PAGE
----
BRISTOL IN THE 19th CENTURY In 1801 the population of Bristol was 68,800. It continued to rise rapidly in the 19th century and reached 266,000 in 1881. However more riots took place in Bristol in 1831. At that time the House of Commons passed a Great Reform Bill. It would give rapidly growing Bristol more MPs. However the House of Lords rejected the bill. One of the most outspoken critics of the bill was Charles Wetherall, Recorder of Bristol. He returned to Bristol on 29 October and crowds stoned his coach. The next day a full-scale riot began. About 100 houses were burned including the Bishops Palace and the Custom House. The riot ended the following day, 31 October, when troops were ordered to crush the riots. The Bristol riots left several hundred people dead. In 1835 Clifton was made part of Bristol. Meanwhile amenities in Bristol were improved. In 1806 an act of parliament formed a body of men with powers to pave, clean and light the streets of Bristol (at first oil lamps were used to light them but after 1818 gas was used). Like all towns in the 19th century Bristol was unsanitary. As a result there were epidemics of cholera in Bristol in 1832, 1848/49 and 1866. The Guildhall was built in 1843 and a waterworks was built in 1846 and over the next 20 years a piped water supply was extended to the whole of Bristol. In the 1850s a network of sewers was dug in Bristol. Meanwhile Bristol port continued to flourish. In 1804-09 a floating or tide less harbour was built where the water was kept at a constant depth. It was connected to the Avon by dock. In 1848 the council took over the docks. In 1877 new docks were built at Avonmouth. More were built at Portishead in 1879. Bristol was connected to London by rail in 1841. It was connected to Exeter in 1844 and Plymouth in 1848. Clifton suspension bridge was built in 1864. After 1874 horse drawn trams ran through the streets of Bristol. In 1895 the first electric trams began running. Two famous ships were built in Bristol in the early 19th century. The Great Western was launched in 1837 and the Great Britain was launched in 1844. The Cabot Tower was built in 1897 and in 1899 the mayor of Bristol was made a Lord Mayor. In the 19th century the copper, brass and glass industries in Bristol went into decline. On the other hand shipbuilding boomed in Bristol. So did the chocolate industry and soap making. The tobacco industry in Bristol also thrived. In the later 19th century there was also a cotton industry in Bristol.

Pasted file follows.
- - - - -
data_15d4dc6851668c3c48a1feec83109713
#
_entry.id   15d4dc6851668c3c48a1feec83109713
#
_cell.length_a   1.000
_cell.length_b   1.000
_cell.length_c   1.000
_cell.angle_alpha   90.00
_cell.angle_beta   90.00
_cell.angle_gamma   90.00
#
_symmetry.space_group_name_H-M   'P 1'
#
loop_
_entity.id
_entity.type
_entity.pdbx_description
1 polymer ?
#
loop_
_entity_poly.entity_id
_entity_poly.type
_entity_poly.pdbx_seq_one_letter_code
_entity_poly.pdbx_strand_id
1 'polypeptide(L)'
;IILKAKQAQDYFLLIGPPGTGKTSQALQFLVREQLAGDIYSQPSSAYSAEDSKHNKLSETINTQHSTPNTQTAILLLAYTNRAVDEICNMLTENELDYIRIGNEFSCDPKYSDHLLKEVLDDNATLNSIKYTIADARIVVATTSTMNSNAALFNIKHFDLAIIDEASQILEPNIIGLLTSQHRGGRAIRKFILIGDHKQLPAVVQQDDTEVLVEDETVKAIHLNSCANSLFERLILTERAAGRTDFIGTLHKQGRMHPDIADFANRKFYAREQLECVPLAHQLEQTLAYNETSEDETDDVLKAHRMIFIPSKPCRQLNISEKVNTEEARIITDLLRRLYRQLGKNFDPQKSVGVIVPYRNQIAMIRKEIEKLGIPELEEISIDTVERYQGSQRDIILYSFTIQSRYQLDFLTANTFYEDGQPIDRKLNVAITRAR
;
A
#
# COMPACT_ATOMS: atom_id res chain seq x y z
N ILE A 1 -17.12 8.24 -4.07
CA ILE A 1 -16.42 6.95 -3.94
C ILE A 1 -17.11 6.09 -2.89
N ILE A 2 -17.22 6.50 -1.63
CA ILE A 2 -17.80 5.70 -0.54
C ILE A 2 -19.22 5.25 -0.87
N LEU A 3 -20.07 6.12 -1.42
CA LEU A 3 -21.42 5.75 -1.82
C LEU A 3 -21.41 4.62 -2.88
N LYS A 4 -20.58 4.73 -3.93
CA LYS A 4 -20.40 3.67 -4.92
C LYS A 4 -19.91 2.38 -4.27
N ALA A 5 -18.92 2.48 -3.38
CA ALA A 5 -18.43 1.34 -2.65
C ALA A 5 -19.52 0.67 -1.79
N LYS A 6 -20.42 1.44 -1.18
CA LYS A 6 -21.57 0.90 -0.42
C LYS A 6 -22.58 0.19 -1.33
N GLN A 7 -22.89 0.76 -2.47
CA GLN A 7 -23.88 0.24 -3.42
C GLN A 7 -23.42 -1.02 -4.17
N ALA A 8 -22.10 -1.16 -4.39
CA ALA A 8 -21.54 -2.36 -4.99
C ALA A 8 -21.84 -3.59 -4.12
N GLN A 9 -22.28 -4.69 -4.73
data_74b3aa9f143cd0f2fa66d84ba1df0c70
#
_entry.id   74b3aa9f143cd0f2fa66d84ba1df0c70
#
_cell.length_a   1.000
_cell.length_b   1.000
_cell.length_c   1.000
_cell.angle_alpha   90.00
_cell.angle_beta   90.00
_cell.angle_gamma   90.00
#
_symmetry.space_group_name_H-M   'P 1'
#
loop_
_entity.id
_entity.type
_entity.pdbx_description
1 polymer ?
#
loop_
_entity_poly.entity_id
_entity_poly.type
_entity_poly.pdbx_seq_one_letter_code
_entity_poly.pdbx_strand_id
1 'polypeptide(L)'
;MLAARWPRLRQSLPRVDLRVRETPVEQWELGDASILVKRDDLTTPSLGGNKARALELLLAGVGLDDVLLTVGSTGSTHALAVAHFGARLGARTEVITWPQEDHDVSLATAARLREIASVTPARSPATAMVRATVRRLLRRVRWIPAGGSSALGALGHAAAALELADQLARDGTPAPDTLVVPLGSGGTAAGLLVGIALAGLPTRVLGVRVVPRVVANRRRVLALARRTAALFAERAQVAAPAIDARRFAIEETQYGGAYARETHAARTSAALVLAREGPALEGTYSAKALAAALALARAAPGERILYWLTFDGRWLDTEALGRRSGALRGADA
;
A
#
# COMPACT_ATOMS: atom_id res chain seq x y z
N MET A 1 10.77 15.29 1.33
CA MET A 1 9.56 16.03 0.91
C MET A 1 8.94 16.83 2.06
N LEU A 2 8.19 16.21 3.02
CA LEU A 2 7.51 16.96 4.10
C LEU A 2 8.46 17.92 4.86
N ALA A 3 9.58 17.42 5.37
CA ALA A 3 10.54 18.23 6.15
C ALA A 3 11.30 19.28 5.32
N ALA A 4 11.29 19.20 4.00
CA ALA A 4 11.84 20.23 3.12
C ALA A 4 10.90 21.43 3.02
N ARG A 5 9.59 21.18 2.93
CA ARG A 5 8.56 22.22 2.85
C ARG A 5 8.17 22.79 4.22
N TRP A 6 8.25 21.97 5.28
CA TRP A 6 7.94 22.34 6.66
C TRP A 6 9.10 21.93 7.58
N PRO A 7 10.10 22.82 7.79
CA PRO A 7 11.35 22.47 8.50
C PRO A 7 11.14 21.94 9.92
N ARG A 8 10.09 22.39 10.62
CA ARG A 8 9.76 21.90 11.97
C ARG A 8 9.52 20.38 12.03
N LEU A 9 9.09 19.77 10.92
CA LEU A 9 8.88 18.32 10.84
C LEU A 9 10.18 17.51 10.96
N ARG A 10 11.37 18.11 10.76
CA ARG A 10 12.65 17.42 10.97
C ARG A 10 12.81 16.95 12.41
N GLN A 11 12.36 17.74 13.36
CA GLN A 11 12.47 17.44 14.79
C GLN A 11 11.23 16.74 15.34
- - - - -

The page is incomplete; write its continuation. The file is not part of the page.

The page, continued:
www.bristol.gov.uk

BRISTOL IN THE 20th CENTURY By 1901 Bristol had a population of 330,000 and it continued to rise steadily. Meanwhile the Royal Edward Dock was built in 1908. Bristol University was founded in 1909 and its main building was erected in 1925.

www.bris.ac.uk

In the 20th century Bristol’s greatest industry became aircraft manufacture. Other industries in Bristol were chocolate, tobacco, engineering, chemicals, zinc, furniture and pottery. Moreover Bristol continued to be an important port in the 20th century. Royal Portbury Dock was built in 1977. During the Second World War 1,299 people in Bristol were killed by German bombing. About 3,000 buildings were destroyed and 90,000 were damaged. After 1945 the council built many new houses on the outskirts of Bristol to replace them. Furthermore the Council House was built in 1956. Arnolfini Art Gallery opened in 1957. The Robinson Building was erected in 1966. A polytechnic opened in Bristol in 1969. In 1992 it became the West of England University. Meanwhile Clifton Roman Catholic Cathedral was built in 1973. In 1970 the Great Britain was brought back to Bristol and work began on refurbishing it. Bristol Industrial Museum opened in 1978. At the end of the 20th century Bristol continued to develop. Watershed Media Centre opened in 1982. In 1985 a statue of John Cabot was erected on Narrow Quay. The Galleries shopping centre was built in 1991. A new bridge was erected over St Augustines Reach in 1998. Today the population of Bristol is 441300.